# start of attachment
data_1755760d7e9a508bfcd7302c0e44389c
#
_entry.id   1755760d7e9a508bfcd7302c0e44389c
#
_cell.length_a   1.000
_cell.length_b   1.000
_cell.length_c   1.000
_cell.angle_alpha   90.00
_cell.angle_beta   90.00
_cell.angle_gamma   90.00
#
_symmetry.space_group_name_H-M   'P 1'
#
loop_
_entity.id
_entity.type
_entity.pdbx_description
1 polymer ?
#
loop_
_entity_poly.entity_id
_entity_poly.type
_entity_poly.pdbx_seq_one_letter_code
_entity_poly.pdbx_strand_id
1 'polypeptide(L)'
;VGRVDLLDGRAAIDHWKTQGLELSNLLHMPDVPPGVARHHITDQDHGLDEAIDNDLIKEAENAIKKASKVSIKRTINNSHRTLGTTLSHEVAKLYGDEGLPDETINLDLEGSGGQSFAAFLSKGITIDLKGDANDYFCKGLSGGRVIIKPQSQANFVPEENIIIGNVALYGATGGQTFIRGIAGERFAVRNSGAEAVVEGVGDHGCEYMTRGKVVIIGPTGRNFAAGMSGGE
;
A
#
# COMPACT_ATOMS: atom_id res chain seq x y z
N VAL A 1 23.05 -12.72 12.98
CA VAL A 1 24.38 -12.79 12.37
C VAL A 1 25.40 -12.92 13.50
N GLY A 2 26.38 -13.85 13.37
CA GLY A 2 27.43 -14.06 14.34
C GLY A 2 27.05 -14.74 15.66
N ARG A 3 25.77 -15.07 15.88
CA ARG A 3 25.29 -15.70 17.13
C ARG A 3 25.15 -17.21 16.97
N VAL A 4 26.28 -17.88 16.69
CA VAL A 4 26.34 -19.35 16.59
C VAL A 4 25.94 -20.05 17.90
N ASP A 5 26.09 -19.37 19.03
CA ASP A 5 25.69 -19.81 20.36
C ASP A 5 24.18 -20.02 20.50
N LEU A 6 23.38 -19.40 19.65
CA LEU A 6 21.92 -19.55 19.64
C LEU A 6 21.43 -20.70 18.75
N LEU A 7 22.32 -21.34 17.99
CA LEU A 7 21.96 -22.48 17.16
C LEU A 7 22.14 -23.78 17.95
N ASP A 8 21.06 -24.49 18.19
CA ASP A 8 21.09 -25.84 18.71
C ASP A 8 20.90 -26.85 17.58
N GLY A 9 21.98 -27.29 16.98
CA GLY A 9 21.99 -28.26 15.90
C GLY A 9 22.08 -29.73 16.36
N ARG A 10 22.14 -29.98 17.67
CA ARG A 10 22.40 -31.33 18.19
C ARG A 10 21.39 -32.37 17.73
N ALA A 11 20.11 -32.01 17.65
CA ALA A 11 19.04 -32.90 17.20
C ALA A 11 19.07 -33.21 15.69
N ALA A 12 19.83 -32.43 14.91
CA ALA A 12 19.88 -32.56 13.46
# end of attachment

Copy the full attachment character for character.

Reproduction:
data_1755760d7e9a508bfcd7302c0e44389c
#
_entry.id   1755760d7e9a508bfcd7302c0e44389c
#
_cell.length_a   1.000
_cell.length_b   1.000
_cell.length_c   1.000
_cell.angle_alpha   90.00
_cell.angle_beta   90.00
_cell.angle_gamma   90.00
#
_symmetry.space_group_name_H-M   'P 1'
#
loop_
_entity.id
_entity.type
_entity.pdbx_description
1 polymer ?
#
loop_
_entity_poly.entity_id
_entity_poly.type
_entity_poly.pdbx_seq_one_letter_code
_entity_poly.pdbx_strand_id
1 'polypeptide(L)'
;VGRVDLLDGRAAIDHWKTQGLELSNLLHMPDVPPGVARHHITDQDHGLDEAIDNDLIKEAENAIKKASKVSIKRTINNSHRTLGTTLSHEVAKLYGDEGLPDETINLDLEGSGGQSFAAFLSKGITIDLKGDANDYFCKGLSGGRVIIKPQSQANFVPEENIIIGNVALYGATGGQTFIRGIAGERFAVRNSGAEAVVEGVGDHGCEYMTRGKVVIIGPTGRNFAAGMSGGE
;
A
#
# COMPACT_ATOMS: atom_id res chain seq x y z
N VAL A 1 23.05 -12.72 12.98
CA VAL A 1 24.38 -12.79 12.37
C VAL A 1 25.40 -12.92 13.50
N GLY A 2 26.38 -13.85 13.37
CA GLY A 2 27.43 -14.06 14.34
C GLY A 2 27.05 -14.74 15.66
N ARG A 3 25.77 -15.07 15.88
CA ARG A 3 25.29 -15.70 17.13
C ARG A 3 25.15 -17.21 16.97
N VAL A 4 26.28 -17.88 16.69
CA VAL A 4 26.34 -19.35 16.59
C VAL A 4 25.94 -20.05 17.90
N ASP A 5 26.09 -19.37 19.03
CA ASP A 5 25.69 -19.81 20.36
C ASP A 5 24.18 -20.02 20.50
N LEU A 6 23.38 -19.40 19.65
CA LEU A 6 21.92 -19.55 19.64
C LEU A 6 21.43 -20.70 18.75
N LEU A 7 22.32 -21.34 17.99
CA LEU A 7 21.96 -22.48 17.16
C LEU A 7 22.14 -23.78 17.95
N ASP A 8 21.06 -24.49 18.19
CA ASP A 8 21.09 -25.84 18.71
C ASP A 8 20.90 -26.85 17.58
N GLY A 9 21.98 -27.29 16.98
CA GLY A 9 21.99 -28.26 15.90
C GLY A 9 22.08 -29.73 16.36
N ARG A 10 22.14 -29.98 17.67
CA ARG A 10 22.40 -31.33 18.19
C ARG A 10 21.39 -32.37 17.73
N ALA A 11 20.11 -32.01 17.65
CA ALA A 11 19.04 -32.90 17.20
C ALA A 11 19.07 -33.21 15.69
N ALA A 12 19.83 -32.43 14.91
CA ALA A 12 19.88 -32.56 13.46